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World Hearing Day 2023 – Improving hearing care in Zambia

Posted on: Wednesday, March 1st, 2023

3 March is World Hearing Day. Each year, this day raises awareness on how to prevent deafness and hearing loss, and promotes ear and hearing care across the world. This year’s theme is the importance of integrating ear and hearing care within primary care, as an essential component of universal health coverage. This has been one of the key elements of our five-year PrevENT project in Zambia – an Ear and Hearing Care project, supported by the Scottish Government, which came to an end last year. Here, we reflect back and celebrate key learnings from PrevENT.

Improving ear and hearing care in Zambia

In Zambia, just one audiologist and five ear, nose and throat (ENT) specialists serve a population of more than 19 million people.

The impact of hearing loss is serious and far-reaching. It is both a cause and consequence of poverty. It is an under-recognised consequence of major diseases – and sometimes their treatments. Adults with hearing loss often face unemployment, and communication barriers affect relationships as well as access to information and services. In children it leads to poor language and cognitive development, and routinely results in a struggle to access education. Hardship and stigma are a reality for all ages and genders.

With our partner Beit Cure Hospital, our PrevENT project worked from 2017 to 2022 to improve ear and hearing care in three Central Province districts in Zambia. For more than one million people living in Central Province, this project marks the availability of formal, integrated community and specialist ear and hearing care services for the very first time. During the course of the project:

  • 106 primary health facilities have been provided with necessary ear care equipment and medical supplies
  • 13 audiology technicians and 127 nurses and clinical officers have been trained in ear and hearing healthcare, including hearing loss identification, treatment of common ear diseases, referral pathways and health promotion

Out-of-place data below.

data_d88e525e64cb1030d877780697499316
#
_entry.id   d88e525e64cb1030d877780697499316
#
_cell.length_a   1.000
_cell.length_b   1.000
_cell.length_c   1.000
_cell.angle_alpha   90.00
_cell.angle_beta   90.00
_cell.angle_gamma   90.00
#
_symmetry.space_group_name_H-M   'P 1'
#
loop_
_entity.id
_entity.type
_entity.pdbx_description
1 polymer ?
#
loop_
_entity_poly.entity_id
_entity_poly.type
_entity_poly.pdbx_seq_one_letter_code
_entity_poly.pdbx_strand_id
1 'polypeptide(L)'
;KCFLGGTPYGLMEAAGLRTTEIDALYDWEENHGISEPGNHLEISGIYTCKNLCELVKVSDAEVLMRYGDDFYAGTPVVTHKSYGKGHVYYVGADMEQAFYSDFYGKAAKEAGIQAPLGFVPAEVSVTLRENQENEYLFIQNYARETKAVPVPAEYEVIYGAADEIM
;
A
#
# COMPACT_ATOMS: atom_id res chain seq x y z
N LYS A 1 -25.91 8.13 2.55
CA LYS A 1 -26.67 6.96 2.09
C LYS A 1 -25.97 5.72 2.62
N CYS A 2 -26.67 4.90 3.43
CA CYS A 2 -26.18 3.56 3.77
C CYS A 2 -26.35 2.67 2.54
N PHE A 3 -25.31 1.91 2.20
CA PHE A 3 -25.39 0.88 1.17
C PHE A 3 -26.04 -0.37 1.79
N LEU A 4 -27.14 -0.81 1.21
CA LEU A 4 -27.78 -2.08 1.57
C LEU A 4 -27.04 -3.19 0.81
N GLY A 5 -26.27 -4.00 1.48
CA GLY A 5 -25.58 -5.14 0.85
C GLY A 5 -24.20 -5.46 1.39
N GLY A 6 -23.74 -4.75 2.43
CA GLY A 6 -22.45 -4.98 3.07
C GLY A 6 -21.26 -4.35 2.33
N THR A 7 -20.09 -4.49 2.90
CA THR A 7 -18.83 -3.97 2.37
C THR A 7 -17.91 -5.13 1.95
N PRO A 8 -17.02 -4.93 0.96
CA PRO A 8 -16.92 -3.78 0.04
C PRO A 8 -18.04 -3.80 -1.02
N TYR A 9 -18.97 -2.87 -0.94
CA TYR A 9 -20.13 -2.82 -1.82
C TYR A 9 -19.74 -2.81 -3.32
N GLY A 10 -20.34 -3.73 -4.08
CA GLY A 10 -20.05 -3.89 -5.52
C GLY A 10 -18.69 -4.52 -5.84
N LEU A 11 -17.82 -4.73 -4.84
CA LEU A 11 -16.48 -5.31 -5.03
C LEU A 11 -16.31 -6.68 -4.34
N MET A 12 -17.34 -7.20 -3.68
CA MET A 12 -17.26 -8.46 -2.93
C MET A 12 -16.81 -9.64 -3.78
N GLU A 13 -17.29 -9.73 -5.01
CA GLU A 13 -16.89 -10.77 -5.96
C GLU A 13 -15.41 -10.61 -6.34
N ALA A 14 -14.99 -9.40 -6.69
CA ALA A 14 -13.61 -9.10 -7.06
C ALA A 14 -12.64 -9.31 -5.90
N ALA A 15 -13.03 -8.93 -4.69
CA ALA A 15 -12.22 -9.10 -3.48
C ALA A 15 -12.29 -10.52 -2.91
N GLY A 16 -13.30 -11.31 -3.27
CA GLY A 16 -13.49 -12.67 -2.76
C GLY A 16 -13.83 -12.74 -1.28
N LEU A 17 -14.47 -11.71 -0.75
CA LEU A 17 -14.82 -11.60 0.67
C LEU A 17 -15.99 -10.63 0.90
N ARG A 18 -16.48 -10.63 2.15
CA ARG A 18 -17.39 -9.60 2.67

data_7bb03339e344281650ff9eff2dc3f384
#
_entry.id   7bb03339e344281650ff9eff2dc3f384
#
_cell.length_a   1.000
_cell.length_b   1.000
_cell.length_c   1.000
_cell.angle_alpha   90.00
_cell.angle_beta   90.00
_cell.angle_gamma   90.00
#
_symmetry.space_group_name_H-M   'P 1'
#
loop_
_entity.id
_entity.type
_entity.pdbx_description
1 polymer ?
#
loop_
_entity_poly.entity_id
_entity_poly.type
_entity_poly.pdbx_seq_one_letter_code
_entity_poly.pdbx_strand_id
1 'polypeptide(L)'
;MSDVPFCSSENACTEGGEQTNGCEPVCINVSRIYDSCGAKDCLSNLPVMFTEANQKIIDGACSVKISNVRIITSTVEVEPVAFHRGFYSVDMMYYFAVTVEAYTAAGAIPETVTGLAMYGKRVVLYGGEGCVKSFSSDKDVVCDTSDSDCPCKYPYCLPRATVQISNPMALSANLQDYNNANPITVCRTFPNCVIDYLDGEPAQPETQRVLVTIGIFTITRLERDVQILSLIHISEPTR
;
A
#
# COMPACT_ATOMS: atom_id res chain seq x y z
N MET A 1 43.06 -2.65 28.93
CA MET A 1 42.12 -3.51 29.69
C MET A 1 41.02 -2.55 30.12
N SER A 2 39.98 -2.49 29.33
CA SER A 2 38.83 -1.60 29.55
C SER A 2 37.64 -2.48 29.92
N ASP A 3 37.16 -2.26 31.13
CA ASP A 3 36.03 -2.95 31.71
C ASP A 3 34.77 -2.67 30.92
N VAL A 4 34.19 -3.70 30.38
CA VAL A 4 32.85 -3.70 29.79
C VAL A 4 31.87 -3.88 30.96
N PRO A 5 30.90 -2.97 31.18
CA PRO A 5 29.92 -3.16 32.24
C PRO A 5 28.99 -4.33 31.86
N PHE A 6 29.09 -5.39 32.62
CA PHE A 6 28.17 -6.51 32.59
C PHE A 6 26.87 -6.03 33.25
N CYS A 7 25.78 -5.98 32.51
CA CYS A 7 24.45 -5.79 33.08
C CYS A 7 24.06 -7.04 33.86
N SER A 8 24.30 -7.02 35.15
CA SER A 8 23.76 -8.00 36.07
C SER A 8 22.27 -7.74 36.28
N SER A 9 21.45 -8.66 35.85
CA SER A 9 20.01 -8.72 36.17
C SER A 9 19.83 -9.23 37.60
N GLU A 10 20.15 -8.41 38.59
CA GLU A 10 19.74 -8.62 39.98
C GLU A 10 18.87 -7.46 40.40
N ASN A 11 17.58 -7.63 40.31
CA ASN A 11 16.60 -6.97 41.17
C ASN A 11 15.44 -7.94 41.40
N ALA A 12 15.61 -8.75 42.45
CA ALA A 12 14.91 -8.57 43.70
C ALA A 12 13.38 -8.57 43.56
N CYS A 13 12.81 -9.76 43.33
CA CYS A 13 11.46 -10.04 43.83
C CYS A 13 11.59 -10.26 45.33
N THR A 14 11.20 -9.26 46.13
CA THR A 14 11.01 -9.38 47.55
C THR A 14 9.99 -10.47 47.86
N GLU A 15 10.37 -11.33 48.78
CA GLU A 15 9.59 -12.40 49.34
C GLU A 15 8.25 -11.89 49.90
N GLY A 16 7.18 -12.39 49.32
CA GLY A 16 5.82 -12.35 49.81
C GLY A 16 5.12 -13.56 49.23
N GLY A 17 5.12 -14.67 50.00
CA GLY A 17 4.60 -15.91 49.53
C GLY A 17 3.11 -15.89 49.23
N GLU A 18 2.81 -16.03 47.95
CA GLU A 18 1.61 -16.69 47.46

• 237 community based volunteers have been trained in healthcare promotion

Together, these healthcare workers have delivered an incredible 120,000 consultations and services! As long as services are maintained, this number stands to increase substantially in the coming years. This project has been a success not only for the individuals who were able to access treatment, but also in substantially strengthening local systems for years to come.

An independent evaluation from the University of Edinburgh agreed that PrevENT led to many positive changes: an increased awareness of ear health issues; reduced community stigma; and improved access to appropriate services for people with ear and hearing conditions.

“Stigma does exist, most people are subject to vulgar comments and exclusion. But the response to the programme has been positive, and over time, stigma has reduced.” Community Volunteer


Tobile’s story

“I first realised that Tobile has serious hearing problems when she didn’t start talking like other children” explains her Mum, Clara. “Tobile went to school but she wasn’t able to interact. She was treated badly by the other children and also by the teachers.”

Beit CURE Hospital diagnosed that Tobile was deaf in her left ear; with the right ear she could hear just a little bit.

When Tobile was fitted with a hearing aid, all of a sudden she looked very much surprised. The audiology technician asked her: “How old are you?” “Six”, she responded. Her Mum couldn’t believe it, and needed to control her tears. “Can you hear me?” she whispered. “Yes, I can hear everything, Mama!” Tobile smiled.

Before leaving, Tobile walked with her Mum through the backyard of the hospital. First, she was a bit shy beside her mother, then all of a sudden, she shouted: “I can her the birds!” Tobile smiled and ran around with her arms outstretched. Clara just laughed. That is pure happiness!

Six year old Tobile is outdoors surrounded by long grass, her arms thrown in the air, a radiant smile on her face


Project Evidence Brief: Lessons from the PrevENT project

We have published the key findings of this project in the first of our new series of CBM Project Evidence Briefs. The Brief provides an outline of how to improve ear and hearing services in resource-constrained settings.

“Without a united approach like this, which develops comprehensive services, you can overdevelop outreach without services, and it cannot work. This model needs to be recognised as a success.” Dr Alfred Mwamba

Read the Project Evidence Brief [opens in new tab]


Six year old Tobile was fitted with a hearing aid by our partners Beit CURE Hospital in Zambia. Image Copyright: CBM/Daniel Hayduk